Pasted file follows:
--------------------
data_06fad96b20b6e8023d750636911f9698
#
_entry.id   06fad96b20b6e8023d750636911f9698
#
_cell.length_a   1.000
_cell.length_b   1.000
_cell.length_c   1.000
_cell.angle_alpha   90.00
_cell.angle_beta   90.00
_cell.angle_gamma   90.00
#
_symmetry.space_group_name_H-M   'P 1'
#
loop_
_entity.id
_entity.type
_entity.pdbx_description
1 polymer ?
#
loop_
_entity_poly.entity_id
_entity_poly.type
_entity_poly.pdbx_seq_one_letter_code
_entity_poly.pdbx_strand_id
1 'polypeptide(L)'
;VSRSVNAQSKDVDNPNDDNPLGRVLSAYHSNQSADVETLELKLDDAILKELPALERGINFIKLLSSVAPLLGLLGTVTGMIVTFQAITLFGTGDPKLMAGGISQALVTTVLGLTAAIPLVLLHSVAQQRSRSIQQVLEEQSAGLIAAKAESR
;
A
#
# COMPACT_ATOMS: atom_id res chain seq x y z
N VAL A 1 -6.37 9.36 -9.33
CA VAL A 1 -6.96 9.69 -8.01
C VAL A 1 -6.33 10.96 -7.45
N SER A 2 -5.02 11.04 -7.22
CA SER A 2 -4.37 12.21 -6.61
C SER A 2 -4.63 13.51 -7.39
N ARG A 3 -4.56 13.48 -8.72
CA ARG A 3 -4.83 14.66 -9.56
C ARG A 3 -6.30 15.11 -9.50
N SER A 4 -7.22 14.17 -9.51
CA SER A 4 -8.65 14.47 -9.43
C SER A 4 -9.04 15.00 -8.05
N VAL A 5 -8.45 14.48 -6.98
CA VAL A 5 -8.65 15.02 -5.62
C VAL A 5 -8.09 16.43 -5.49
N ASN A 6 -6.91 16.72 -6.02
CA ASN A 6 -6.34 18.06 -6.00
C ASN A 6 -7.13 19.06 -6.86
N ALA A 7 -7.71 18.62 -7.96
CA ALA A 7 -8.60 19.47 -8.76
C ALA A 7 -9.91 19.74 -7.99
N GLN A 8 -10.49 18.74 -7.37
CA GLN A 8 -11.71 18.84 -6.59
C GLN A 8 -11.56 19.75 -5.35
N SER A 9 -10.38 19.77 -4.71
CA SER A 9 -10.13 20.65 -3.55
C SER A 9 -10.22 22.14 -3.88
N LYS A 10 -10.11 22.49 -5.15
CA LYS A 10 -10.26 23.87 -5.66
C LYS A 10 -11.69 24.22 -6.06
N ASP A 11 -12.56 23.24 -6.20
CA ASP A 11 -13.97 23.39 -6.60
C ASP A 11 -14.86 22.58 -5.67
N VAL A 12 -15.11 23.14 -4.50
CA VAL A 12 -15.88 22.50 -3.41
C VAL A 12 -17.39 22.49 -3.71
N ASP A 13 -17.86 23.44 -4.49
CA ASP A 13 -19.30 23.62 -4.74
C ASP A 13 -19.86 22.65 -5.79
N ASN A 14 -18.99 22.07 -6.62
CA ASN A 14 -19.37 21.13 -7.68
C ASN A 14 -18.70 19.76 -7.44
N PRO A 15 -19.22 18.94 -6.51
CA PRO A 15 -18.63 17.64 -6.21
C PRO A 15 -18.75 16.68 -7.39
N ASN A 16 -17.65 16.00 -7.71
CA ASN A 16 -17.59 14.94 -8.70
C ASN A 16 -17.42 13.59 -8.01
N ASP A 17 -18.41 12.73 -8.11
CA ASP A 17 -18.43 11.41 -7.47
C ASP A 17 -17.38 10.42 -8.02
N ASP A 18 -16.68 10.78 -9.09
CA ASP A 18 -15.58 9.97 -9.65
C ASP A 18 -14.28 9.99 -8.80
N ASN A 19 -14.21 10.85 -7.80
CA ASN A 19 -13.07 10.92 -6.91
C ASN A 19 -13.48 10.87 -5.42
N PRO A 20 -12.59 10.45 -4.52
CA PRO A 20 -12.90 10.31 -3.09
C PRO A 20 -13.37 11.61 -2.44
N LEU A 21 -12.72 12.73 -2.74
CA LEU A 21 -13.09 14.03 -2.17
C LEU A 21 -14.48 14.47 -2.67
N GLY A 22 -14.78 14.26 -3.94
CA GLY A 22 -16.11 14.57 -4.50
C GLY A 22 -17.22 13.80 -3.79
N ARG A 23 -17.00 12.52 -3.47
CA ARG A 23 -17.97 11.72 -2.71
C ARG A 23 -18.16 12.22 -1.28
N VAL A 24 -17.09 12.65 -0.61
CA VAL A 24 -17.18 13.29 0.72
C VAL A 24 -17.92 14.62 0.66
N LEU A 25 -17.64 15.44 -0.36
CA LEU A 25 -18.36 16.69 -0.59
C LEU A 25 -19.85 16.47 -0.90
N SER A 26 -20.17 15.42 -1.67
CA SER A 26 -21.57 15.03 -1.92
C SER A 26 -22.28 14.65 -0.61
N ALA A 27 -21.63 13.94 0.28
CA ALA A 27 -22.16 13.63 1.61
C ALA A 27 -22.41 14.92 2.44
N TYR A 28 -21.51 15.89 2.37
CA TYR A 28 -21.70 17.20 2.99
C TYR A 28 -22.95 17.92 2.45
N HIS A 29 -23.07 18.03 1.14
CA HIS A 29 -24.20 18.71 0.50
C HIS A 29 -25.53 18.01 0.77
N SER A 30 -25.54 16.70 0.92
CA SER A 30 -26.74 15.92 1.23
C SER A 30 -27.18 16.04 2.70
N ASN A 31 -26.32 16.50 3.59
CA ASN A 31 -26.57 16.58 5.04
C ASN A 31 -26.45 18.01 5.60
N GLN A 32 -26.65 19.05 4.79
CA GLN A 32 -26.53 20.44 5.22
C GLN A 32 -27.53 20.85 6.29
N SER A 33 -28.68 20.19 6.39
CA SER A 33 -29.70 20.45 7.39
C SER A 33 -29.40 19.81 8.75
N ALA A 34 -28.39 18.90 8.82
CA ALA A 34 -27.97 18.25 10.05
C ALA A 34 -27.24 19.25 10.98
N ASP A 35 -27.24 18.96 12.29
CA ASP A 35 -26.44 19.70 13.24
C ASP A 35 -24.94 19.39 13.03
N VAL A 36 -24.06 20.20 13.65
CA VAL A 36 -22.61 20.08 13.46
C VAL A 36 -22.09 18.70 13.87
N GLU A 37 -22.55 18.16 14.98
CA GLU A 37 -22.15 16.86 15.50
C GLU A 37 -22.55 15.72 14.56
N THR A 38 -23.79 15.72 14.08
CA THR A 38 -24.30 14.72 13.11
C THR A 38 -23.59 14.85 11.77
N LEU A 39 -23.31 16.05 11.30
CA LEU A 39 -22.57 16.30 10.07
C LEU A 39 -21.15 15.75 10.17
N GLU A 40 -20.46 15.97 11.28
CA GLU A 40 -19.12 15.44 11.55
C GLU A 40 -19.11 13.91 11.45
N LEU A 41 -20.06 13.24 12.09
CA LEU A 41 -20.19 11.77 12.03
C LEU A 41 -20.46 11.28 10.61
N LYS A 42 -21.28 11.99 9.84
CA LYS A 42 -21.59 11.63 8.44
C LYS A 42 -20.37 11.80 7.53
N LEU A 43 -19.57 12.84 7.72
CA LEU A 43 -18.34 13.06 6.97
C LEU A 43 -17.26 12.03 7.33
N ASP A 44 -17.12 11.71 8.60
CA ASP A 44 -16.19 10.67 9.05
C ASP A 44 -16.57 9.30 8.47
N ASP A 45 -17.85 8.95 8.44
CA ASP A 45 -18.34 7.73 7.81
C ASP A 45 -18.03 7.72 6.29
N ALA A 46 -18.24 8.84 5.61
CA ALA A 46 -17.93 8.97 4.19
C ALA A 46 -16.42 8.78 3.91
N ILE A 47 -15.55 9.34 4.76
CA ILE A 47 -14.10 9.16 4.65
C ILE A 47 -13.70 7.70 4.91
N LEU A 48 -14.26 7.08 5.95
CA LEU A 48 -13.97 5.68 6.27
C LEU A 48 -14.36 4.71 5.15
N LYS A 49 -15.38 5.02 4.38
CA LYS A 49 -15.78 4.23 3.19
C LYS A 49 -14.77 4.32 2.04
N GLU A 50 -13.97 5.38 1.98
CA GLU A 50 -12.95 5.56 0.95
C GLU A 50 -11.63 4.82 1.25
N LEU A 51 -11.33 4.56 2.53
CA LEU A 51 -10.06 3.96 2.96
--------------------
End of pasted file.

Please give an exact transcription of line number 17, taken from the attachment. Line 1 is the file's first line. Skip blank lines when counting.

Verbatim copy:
_entity.pdbx_description